Almanac: Diego Rivera


Artist Diego Rivera is pictured in front of a mural depicting America's class struggle, c. 1933.

New York World-Telegram/Library of Congress

(CBS News)  And now a page from our "Sunday Morning" Almanac: December 8th, 1886, 127 years ago today, the birthday of one of the most controversial artists of modern times.

Diego Rivera was born in central Mexico that day, and reputedly began drawing at the age of three.

He is best remembered today for his colorful murals in support of socialist causes, and for a pair of tempestuous on-again, off-again marriages to the much younger artist Frida Kahlo.

Beginning in 1932, Rivera painted a series of frescos for The Detroit Institute of Arts called "Detroit Industry," celebrating the assembly line workers of the city's auto plants.

The following year he began working on a mural for New York's Rockefeller Center entitled, "Man at the Crossroads," which included a portrait of Soviet Communist leader Vladimir Lenin.

Rivera's defiance of young Nelson Rockefeller's demand that he take Lenin out of it became the stuff of art world legend, depicted in the 2002 film, "Frida," with Alfred Molina as Rivera and Edward Norton as Rockefeller:

Rivera: "I will not compromise my vision."
Rockefeller:  "In that case, this is your fee, paid in full, as agreed. Your services are no longer required."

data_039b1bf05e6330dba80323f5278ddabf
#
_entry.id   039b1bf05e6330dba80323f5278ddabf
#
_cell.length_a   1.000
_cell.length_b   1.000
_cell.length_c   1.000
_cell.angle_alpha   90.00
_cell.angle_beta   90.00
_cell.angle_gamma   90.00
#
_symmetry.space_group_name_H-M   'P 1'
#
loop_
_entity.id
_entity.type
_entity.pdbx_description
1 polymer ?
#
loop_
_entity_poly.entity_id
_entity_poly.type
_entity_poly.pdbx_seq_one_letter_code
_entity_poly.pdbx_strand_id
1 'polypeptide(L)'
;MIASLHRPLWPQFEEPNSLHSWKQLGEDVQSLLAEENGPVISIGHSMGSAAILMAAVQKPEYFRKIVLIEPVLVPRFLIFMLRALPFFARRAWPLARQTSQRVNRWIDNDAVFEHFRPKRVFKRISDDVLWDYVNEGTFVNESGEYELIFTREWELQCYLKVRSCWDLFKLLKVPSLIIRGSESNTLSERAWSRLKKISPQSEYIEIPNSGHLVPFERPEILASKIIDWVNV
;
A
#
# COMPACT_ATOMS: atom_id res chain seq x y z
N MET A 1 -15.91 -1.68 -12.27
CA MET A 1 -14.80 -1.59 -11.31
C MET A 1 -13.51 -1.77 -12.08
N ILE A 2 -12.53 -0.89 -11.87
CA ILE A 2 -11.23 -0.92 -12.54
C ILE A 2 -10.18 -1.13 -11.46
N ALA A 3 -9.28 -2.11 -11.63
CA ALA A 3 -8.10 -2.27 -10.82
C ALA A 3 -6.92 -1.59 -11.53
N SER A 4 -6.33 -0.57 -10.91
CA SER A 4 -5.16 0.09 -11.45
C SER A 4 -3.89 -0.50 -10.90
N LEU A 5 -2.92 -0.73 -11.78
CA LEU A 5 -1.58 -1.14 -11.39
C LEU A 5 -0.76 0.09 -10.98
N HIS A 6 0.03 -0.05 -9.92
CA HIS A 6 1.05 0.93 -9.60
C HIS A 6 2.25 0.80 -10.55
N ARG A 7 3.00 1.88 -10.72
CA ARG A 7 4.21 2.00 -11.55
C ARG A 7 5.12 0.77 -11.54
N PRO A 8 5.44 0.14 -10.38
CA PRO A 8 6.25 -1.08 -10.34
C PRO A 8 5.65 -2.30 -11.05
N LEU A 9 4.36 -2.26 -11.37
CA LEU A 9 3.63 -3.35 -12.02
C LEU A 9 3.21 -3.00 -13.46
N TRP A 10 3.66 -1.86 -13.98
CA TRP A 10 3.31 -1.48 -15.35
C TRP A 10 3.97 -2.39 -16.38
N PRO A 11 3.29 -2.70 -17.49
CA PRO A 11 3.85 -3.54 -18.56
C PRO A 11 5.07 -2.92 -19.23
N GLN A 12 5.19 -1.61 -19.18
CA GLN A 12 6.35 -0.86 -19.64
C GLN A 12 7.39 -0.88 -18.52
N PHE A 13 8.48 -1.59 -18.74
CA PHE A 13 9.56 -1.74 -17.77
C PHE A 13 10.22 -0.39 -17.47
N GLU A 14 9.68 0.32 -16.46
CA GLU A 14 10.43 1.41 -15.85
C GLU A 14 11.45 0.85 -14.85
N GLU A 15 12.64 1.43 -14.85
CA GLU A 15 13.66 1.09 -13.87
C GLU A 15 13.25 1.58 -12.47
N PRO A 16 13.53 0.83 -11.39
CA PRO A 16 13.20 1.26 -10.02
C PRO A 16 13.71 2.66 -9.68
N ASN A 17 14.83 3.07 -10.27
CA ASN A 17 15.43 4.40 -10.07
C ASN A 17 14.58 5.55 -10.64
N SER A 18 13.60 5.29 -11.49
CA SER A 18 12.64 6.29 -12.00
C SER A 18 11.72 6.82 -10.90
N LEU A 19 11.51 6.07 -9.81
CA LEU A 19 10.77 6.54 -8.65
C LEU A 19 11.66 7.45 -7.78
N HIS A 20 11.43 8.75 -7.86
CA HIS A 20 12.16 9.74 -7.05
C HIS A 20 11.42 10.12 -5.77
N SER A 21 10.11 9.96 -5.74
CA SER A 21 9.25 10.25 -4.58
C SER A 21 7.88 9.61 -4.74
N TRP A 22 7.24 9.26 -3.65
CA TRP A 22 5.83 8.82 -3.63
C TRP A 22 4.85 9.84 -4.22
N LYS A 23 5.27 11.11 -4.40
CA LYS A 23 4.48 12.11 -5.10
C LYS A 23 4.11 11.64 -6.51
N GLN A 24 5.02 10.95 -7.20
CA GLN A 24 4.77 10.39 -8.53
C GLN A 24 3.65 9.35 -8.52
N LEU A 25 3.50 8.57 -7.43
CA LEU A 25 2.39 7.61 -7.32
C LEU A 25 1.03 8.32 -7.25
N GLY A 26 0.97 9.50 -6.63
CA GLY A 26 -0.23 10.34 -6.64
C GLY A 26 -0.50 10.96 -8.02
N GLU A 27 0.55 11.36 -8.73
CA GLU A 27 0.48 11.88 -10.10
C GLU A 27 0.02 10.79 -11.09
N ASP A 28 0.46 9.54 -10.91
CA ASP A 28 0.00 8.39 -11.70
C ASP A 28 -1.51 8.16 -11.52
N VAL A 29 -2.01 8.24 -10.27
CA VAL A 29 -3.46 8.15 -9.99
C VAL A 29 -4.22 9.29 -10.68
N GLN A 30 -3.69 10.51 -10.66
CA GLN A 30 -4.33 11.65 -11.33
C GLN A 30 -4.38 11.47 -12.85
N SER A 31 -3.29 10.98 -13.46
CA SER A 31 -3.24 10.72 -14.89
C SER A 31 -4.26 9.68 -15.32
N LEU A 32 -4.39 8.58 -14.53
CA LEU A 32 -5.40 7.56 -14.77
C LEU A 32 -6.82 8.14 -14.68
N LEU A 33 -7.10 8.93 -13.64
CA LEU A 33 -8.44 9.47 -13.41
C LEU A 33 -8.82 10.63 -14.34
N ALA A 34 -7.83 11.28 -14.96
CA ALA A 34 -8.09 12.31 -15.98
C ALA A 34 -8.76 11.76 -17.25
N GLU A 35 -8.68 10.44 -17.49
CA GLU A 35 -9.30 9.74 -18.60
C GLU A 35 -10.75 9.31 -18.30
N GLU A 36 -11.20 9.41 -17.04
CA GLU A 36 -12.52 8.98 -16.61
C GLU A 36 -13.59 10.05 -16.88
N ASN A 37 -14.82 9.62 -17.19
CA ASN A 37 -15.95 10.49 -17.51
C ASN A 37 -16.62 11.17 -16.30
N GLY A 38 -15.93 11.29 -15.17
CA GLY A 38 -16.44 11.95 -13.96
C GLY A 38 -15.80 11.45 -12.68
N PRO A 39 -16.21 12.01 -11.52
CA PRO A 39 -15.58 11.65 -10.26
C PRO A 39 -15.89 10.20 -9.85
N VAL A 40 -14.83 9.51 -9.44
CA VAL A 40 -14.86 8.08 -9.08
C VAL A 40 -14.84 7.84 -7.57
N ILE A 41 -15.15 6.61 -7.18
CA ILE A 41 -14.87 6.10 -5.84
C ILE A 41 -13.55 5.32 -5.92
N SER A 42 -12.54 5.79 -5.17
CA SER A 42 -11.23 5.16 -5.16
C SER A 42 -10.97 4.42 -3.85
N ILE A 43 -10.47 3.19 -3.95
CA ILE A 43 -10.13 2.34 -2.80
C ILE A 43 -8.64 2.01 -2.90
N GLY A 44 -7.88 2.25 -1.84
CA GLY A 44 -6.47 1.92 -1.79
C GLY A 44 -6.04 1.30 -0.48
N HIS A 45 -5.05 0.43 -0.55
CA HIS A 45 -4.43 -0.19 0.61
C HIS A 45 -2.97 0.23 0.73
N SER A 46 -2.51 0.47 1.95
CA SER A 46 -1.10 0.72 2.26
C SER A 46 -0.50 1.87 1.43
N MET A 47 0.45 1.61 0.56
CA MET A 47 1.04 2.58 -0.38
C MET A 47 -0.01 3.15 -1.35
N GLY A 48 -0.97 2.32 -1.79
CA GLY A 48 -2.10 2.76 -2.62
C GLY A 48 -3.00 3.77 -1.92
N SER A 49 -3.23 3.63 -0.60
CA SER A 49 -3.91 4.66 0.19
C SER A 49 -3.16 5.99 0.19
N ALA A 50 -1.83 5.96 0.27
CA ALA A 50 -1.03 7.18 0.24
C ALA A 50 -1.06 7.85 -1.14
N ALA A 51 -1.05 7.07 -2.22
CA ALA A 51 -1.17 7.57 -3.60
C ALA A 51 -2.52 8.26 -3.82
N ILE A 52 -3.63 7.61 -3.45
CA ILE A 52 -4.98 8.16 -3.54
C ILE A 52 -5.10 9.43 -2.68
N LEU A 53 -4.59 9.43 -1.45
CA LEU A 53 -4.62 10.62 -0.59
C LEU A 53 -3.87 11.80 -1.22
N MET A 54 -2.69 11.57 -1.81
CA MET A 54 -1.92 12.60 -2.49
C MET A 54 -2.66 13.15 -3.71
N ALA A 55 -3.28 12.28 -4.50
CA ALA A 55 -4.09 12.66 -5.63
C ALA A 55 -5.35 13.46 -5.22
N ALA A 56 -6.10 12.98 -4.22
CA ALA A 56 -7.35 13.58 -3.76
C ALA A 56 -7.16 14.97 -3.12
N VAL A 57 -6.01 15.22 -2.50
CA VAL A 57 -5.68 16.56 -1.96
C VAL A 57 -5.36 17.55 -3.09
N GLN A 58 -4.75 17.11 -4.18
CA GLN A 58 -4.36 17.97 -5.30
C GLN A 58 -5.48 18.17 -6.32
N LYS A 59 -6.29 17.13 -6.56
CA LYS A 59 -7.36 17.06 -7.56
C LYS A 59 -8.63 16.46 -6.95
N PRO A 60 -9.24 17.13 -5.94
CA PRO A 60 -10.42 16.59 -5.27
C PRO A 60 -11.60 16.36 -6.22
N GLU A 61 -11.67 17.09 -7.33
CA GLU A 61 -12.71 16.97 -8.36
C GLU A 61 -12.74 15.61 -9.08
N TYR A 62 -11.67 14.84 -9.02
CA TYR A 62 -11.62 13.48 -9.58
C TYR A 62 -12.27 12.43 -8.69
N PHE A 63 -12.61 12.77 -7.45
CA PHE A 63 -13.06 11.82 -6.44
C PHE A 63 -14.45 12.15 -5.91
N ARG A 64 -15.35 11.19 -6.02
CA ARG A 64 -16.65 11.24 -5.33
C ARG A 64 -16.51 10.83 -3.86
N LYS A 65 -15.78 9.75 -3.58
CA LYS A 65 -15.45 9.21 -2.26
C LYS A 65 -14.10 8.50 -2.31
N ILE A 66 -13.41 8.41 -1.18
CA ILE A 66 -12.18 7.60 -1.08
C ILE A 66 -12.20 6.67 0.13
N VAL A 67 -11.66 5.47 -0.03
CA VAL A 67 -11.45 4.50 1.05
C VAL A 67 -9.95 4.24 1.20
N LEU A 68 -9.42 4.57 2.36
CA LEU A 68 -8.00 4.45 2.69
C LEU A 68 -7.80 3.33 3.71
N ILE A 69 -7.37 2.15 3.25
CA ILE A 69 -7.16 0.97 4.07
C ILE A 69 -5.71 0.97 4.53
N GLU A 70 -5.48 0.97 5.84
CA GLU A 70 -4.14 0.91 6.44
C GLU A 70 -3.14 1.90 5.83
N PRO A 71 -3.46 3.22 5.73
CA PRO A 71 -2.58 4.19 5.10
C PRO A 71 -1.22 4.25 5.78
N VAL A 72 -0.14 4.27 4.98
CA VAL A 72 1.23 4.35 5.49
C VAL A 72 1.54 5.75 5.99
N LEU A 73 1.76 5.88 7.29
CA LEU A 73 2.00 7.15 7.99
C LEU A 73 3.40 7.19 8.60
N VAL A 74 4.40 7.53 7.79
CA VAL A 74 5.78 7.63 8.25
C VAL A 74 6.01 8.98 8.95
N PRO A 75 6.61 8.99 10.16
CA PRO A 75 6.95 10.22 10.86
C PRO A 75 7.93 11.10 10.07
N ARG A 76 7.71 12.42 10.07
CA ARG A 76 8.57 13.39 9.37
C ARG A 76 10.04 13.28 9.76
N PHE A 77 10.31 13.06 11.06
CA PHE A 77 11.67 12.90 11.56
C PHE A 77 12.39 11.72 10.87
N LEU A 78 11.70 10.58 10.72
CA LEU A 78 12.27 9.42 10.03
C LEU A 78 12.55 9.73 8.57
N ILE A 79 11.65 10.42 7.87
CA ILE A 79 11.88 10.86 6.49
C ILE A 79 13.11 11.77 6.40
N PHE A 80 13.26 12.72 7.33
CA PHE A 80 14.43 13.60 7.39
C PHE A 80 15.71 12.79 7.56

Rivera:  "It's my painting."
Rockefeller: "It's my wall."

Rockefeller ordered the destruction of the offending mural, which Rivera later went on to recreate in Mexico City.

And now, more than half a century after Rivera's death in 1957, the future of his Detroit museum murals may be in doubt, with some people fearing that they and other artworks there might have to be auctioned off as part of Detroit's municipal bankruptcy.

Diego Rivera murals -- at the center of controversy yet again.   

Museum patrons view Diego Rivera's "Detroit Industry" frescos at the Detroit Institute of Arts on October 2, 2013. The museum, founded in 1885, could be forced to close if its world-class collection is allowed to be even partially sold off to pay Detroit's creditors during the city's bankruptcy proceedings. MIRA OBERMAN/AFP/Getty Images